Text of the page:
The goal of this research project is to devise new visualization tools to help scientists gain insight from their high-dimensional data. High-dimensional data are observations with many attributes, on the order of 100s and more. Today's data are often inherently high-dimensional: DNA microarrays, financial tick-by-tick data, hyper-spectral imagery, just to name a few. The challenge in visualizing these data comes from the limited dimensionality of the screen. Traditional data visualization paradigms have inherent inabilities to fully map high-dimensional properties to a two-dimensional display without loss of inherent semantics, patterns or structure. This can lead to ambiguous and even misleading visualizations. To overcome this fundamental chasm, the display system developed in this project uses methods gleaned from illustrative design to communicate these elusive properties, derived from analysis in the high-dimensional data space. A second important motivation of this research is that this illustration-inspired approach are expected to produce visualizations that are easier to interpret and manipulate.
The overall theme of this work is to use information abstraction and illustrative mappings to improve display comprehensibility, reduce unnecessary complexity, and communicate high-dimensional data patterns more faithfully. The illustrative framework is driven by a two-pronged data analysis suite that uses filtering to create a data representation at multiple levels of scale and pattern classification to identify suitable appearance illustrations. Both of these analyses are performed in the native high-dimensional data space to preserve the original structures. Various illustrative styles are linked to visual semantics to provide an intuitive data display. The generality of our framework allows it to readily map to the three most prominent high-dimensional visualization platforms: space embeddings, parallel coordinates, and scatter plots. Illustrative visualization design and validation is carried out in collaboration with experts in Environmental Science and the Human Microbiome Project.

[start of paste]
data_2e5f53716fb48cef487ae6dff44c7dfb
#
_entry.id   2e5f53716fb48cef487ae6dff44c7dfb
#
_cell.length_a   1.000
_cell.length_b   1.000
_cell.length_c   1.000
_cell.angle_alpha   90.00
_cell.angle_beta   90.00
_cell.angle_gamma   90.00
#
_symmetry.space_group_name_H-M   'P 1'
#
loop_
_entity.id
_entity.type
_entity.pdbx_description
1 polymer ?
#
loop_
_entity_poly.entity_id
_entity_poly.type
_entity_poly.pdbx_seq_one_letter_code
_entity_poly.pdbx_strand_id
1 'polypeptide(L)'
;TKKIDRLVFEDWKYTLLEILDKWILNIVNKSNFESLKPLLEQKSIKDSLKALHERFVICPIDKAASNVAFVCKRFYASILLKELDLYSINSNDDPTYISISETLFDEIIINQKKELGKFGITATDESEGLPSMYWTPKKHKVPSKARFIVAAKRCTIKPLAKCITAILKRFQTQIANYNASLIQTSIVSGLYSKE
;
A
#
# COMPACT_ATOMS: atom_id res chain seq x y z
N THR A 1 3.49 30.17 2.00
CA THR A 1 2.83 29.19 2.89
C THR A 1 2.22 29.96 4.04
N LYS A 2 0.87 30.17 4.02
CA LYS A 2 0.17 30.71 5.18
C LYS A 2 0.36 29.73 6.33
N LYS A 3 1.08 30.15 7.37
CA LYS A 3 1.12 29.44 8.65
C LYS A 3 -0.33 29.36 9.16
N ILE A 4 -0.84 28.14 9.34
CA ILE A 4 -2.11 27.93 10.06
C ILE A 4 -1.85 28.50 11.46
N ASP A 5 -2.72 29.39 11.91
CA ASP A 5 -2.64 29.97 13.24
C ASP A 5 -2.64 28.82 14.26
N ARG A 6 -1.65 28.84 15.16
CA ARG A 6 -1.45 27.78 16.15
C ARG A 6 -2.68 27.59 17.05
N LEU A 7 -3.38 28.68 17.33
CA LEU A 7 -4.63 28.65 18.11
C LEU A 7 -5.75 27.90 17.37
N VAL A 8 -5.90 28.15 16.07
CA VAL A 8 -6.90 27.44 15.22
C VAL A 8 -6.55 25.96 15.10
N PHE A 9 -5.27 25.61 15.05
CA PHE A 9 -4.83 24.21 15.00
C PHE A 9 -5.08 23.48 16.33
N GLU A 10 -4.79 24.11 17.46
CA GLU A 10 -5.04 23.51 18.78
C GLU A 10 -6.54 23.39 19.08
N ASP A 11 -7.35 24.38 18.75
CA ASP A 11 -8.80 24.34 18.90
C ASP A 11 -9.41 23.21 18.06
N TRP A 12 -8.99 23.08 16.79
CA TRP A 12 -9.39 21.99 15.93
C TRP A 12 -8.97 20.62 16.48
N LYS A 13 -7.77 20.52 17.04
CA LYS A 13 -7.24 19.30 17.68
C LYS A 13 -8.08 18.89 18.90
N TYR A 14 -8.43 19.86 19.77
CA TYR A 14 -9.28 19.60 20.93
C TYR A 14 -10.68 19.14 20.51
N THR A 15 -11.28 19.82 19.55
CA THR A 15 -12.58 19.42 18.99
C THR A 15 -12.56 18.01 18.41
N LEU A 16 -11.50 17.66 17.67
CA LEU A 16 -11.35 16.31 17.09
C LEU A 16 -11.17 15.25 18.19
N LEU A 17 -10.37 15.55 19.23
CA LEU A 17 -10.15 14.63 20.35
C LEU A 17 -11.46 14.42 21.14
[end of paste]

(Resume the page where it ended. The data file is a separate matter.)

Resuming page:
The system is designed to support domain scientists in knowledge discovery, but also appeal to casual users by supporting data analysis via illustrative design. The display looks more natural since it uses familiar graphics design paradigms to construct the illustrative visualizations. The project webpage (www.cs.sunysb.edu/~mueller/IllustratorND) provides information on ongoing progress, invites participation in user studies, and also provides some data analysis capabilities within a web-enabled version of the software. The project offers educational and research opportunities for students.